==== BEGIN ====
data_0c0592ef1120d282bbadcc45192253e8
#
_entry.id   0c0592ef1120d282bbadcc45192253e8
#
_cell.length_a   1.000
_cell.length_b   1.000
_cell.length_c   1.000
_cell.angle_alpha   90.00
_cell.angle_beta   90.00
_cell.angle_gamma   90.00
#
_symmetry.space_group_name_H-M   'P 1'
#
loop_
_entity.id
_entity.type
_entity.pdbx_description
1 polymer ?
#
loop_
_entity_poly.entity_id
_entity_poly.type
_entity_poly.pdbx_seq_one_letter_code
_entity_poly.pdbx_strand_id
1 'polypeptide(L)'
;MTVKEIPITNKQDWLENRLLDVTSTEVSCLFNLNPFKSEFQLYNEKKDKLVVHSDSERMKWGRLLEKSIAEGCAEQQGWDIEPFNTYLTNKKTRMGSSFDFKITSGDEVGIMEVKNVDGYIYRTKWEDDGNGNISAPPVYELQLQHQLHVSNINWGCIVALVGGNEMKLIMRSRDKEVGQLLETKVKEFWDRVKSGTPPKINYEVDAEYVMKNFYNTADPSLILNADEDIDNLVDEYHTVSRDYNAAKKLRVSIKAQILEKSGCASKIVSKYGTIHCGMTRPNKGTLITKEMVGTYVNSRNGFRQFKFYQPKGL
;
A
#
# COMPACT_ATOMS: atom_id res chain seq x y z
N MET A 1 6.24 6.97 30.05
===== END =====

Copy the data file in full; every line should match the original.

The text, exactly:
data_0c0592ef1120d282bbadcc45192253e8
#
_entry.id   0c0592ef1120d282bbadcc45192253e8
#
_cell.length_a   1.000
_cell.length_b   1.000
_cell.length_c   1.000
_cell.angle_alpha   90.00
_cell.angle_beta   90.00
_cell.angle_gamma   90.00
#
_symmetry.space_group_name_H-M   'P 1'
#
loop_
_entity.id
_entity.type
_entity.pdbx_description
1 polymer ?
#
loop_
_entity_poly.entity_id
_entity_poly.type
_entity_poly.pdbx_seq_one_letter_code
_entity_poly.pdbx_strand_id
1 'polypeptide(L)'
;MTVKEIPITNKQDWLENRLLDVTSTEVSCLFNLNPFKSEFQLYNEKKDKLVVHSDSERMKWGRLLEKSIAEGCAEQQGWDIEPFNTYLTNKKTRMGSSFDFKITSGDEVGIMEVKNVDGYIYRTKWEDDGNGNISAPPVYELQLQHQLHVSNINWGCIVALVGGNEMKLIMRSRDKEVGQLLETKVKEFWDRVKSGTPPKINYEVDAEYVMKNFYNTADPSLILNADEDIDNLVDEYHTVSRDYNAAKKLRVSIKAQILEKSGCASKIVSKYGTIHCGMTRPNKGTLITKEMVGTYVNSRNGFRQFKFYQPKGL
;
A
#
# COMPACT_ATOMS: atom_id res chain seq x y z
N MET A 1 6.24 6.97 30.05